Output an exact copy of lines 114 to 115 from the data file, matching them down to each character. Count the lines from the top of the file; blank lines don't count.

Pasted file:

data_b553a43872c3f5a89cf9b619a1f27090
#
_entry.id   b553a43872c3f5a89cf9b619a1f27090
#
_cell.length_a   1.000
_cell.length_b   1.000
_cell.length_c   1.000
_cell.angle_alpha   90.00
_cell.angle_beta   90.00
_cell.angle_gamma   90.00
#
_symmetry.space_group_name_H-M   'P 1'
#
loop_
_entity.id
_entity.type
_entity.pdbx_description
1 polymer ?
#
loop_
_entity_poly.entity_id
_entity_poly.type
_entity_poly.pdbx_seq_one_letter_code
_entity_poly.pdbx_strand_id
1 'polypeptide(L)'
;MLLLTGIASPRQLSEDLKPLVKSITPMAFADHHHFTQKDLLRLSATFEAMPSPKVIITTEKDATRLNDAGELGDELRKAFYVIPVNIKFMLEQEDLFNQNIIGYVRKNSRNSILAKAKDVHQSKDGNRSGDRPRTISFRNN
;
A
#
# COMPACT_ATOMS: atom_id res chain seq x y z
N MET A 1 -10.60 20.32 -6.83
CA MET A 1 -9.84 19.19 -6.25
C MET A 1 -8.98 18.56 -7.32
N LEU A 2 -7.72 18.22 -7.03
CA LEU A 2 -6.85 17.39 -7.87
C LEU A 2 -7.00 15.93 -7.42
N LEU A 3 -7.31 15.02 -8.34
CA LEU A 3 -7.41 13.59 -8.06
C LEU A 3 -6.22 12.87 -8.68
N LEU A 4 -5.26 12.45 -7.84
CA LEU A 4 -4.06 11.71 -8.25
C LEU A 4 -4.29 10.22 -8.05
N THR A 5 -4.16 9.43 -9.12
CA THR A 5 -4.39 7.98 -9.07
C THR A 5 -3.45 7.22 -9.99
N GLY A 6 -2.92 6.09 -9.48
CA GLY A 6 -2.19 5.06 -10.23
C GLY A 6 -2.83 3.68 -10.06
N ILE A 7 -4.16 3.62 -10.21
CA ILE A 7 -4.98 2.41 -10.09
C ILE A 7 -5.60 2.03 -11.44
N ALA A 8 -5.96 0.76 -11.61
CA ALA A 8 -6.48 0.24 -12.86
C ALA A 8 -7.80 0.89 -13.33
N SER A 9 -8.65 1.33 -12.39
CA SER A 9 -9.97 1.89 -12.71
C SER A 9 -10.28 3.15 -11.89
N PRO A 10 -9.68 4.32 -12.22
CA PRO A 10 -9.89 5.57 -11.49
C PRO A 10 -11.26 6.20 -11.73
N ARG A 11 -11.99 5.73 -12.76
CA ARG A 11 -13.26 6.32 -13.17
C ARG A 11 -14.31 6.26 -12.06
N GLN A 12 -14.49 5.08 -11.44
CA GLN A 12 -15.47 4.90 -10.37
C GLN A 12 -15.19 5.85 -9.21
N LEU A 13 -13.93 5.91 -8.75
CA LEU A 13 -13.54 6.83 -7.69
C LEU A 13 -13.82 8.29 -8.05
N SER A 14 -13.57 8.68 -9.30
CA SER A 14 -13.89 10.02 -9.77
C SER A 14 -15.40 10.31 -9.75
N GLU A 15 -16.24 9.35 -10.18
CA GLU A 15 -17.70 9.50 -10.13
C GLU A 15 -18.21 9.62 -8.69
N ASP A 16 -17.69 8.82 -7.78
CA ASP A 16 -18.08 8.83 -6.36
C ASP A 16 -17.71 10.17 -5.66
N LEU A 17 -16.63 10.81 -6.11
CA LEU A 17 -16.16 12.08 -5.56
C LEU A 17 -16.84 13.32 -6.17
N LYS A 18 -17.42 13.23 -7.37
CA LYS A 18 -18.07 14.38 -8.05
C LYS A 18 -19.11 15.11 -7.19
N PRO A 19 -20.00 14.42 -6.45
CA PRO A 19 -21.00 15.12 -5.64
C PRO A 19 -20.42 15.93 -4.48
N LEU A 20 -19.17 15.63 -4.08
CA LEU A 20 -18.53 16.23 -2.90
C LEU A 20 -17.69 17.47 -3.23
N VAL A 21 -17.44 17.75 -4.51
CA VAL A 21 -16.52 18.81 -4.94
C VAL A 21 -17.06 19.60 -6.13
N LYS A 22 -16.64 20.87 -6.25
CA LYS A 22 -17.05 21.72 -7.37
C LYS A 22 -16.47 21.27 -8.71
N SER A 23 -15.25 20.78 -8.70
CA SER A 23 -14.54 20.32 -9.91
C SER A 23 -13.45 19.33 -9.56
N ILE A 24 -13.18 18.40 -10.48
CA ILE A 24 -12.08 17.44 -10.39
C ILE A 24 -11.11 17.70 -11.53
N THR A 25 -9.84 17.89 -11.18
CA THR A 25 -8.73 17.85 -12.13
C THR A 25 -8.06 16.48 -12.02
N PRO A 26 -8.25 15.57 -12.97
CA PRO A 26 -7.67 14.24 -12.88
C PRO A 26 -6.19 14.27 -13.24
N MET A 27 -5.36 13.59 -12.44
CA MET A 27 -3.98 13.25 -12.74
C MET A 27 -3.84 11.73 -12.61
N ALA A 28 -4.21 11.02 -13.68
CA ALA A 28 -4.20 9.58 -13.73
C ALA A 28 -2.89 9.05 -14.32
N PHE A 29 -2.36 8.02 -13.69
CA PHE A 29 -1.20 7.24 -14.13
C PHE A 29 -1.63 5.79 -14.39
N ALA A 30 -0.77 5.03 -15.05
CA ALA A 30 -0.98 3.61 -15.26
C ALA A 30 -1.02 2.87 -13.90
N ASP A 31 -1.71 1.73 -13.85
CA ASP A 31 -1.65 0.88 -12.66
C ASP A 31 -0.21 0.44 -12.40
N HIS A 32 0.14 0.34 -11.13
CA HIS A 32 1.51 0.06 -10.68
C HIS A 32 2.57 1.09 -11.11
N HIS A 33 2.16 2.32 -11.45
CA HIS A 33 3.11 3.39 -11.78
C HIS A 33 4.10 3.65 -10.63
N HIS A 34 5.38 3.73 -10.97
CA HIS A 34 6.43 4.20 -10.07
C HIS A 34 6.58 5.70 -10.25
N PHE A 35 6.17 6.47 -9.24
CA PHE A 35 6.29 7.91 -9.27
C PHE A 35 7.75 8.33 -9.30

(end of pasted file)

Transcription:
C ALA A 28 -2.89 9.05 -14.32
N PHE A 29 -2.36 8.02 -13.69